I've been living outside the US for eight years and my last name isn't a typical "American" anglo-saxon name. The university I was representing is in the Netherlands where I live. However, I thought that everyone at this international conference would know immediately that I was American. After all, I have an American accent, right? Umm. . . well . . no . . .

They thought I was Dutch with a very good American accent . .. . eeeckk . . . . . Of course, a big part of this is that Dutch people tend to speak great English, my name (although my maiden name, not my Dutch DH's last name) could be Dutch, and I was coming from a Dutch university. *However* . . . .my English wasn't as clearly American in intonation, accent, etc. as it used to be . . . Oh well . . . .
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#11 of 20 Old 10-14-2008, 01:42 PM
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This is the link to the Google book preview:

http://books.google.com/books?hl=en&...result#PPP1,M1

Unfortunately, the relevant chapter (Chapter 4) isn't available in the preview version. If interested, I'm sure you could order it online somewhere..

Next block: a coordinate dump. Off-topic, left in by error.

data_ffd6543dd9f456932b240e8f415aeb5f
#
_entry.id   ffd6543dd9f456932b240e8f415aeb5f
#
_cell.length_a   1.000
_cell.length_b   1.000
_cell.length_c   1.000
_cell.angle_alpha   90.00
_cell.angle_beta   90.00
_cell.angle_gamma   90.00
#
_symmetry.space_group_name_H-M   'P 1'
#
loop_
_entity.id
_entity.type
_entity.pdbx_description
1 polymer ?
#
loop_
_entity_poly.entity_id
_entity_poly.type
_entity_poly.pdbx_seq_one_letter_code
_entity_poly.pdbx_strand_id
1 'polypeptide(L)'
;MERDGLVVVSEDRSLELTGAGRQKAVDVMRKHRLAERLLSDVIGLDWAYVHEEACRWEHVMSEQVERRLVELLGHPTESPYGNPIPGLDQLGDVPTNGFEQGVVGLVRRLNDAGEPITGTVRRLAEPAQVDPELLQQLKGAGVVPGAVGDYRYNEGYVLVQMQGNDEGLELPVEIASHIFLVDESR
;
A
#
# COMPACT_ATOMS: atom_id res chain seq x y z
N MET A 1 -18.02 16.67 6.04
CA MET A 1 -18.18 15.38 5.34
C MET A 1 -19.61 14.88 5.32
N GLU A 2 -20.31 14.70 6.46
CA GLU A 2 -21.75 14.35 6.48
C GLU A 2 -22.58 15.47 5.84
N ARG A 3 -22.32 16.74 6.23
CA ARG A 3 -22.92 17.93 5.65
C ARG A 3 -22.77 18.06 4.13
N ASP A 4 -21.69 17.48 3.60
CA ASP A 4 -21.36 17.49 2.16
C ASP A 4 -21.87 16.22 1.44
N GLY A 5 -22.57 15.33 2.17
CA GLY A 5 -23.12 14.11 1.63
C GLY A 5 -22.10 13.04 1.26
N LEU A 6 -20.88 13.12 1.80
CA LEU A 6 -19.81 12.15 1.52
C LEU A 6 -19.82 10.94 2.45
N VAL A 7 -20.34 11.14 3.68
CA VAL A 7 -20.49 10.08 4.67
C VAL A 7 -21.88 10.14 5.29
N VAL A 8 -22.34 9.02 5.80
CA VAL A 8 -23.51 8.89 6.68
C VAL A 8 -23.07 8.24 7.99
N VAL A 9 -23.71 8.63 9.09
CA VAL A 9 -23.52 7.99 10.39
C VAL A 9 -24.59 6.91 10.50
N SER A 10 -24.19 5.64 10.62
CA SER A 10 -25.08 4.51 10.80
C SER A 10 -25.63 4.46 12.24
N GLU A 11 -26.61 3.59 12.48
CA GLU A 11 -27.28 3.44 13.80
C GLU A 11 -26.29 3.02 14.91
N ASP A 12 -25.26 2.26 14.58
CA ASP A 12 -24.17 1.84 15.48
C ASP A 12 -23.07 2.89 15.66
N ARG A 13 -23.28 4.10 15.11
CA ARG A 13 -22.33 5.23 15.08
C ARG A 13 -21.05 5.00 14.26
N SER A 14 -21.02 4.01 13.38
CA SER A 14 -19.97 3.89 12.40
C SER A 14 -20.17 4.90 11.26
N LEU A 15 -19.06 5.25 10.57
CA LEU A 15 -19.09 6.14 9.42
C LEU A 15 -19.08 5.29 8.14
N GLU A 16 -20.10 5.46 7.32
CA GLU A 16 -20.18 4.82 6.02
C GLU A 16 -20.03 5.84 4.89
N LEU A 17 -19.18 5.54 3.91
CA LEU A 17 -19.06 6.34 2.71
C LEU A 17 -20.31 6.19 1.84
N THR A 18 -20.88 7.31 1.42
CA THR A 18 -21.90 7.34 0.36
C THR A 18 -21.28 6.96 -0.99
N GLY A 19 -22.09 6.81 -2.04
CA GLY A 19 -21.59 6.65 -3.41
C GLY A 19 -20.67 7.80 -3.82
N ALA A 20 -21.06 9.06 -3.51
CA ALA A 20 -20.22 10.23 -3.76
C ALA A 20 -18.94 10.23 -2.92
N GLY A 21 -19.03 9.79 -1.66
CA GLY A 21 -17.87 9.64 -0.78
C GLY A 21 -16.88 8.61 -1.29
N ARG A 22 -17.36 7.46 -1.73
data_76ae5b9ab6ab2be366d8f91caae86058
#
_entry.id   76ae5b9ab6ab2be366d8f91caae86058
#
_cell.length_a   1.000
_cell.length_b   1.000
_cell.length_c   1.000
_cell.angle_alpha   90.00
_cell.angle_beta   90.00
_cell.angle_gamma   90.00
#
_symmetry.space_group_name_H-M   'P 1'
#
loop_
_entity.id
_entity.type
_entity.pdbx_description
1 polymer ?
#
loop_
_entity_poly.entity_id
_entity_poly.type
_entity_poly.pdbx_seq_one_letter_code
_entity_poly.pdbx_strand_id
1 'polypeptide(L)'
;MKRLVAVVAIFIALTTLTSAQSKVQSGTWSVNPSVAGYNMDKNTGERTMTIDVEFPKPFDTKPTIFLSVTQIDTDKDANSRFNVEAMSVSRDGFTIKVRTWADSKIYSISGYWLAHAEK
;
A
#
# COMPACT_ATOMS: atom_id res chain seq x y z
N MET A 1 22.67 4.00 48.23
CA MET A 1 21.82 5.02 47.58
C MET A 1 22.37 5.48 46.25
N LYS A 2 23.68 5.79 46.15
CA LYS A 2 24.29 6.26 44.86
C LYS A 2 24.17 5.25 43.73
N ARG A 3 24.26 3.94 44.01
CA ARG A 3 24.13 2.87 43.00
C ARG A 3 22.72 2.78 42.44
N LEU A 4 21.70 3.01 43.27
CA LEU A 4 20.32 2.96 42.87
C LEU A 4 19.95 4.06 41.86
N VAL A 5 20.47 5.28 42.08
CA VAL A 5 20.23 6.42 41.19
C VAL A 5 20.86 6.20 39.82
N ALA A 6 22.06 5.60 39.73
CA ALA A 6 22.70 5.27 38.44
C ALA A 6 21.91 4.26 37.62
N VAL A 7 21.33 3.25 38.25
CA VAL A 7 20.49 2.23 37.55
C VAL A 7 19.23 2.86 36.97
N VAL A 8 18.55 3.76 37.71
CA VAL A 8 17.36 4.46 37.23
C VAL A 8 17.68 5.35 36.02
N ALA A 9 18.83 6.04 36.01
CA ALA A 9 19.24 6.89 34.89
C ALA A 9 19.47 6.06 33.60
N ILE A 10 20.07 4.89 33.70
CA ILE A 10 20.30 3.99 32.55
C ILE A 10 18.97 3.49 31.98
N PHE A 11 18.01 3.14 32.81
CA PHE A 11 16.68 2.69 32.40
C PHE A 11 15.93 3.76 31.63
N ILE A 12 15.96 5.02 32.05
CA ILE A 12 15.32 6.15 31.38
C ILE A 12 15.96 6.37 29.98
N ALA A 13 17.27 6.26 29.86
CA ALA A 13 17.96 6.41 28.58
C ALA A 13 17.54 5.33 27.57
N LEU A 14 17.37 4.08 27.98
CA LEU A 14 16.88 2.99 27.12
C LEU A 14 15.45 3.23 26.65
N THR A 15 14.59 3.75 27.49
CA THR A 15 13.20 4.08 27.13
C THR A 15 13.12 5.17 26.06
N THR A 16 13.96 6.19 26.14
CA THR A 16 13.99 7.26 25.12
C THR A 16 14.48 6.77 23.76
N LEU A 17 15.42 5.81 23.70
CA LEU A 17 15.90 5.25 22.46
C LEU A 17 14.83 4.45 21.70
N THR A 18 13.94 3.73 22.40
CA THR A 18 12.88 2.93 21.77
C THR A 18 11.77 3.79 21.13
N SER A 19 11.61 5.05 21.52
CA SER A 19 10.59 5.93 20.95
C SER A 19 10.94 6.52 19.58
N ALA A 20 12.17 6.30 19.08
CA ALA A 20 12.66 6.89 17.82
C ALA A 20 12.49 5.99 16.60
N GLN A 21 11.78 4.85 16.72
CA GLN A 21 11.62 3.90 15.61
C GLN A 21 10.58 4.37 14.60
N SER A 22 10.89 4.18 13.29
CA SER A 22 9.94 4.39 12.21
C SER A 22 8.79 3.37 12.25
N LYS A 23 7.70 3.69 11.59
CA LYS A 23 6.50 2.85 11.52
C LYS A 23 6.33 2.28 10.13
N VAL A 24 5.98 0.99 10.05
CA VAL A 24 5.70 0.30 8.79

PhDin' mama to dd (Oct. 2005)
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#12 of 20 Old 10-14-2008, 05:09 PM
 
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Don't worry too much about the accent. Kids pick up whatever they're used to hearing at home.

Two examples:

An acquaintance of mine moved from the UK to Chicago when he was five. He's 40ish now and still speaks with the same British accent his mother has.

Apparently I picked up my father's speech patterns instead of my mother's. Everyone around here (Chicago) thinks I have an accent. His family is from New Orleans -- they spoke French until the 1920s, and tend to speak slowly. It drove my fast-talking husband crazy until he met my aunt and said I sounded just like her.

2 happy kids makes for a happy mother.

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#13 of 20 Old 10-14-2008, 11:17 PM
 
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I lived in Spain from the age of 6 until I was 15 from ages 0 to 5 I lived in Mexico. I sound as a Spaniard with a really heavy accent thanks to my uncle. My DD doesnt and we live in Mexico but her accent is not like a Mexican child either so...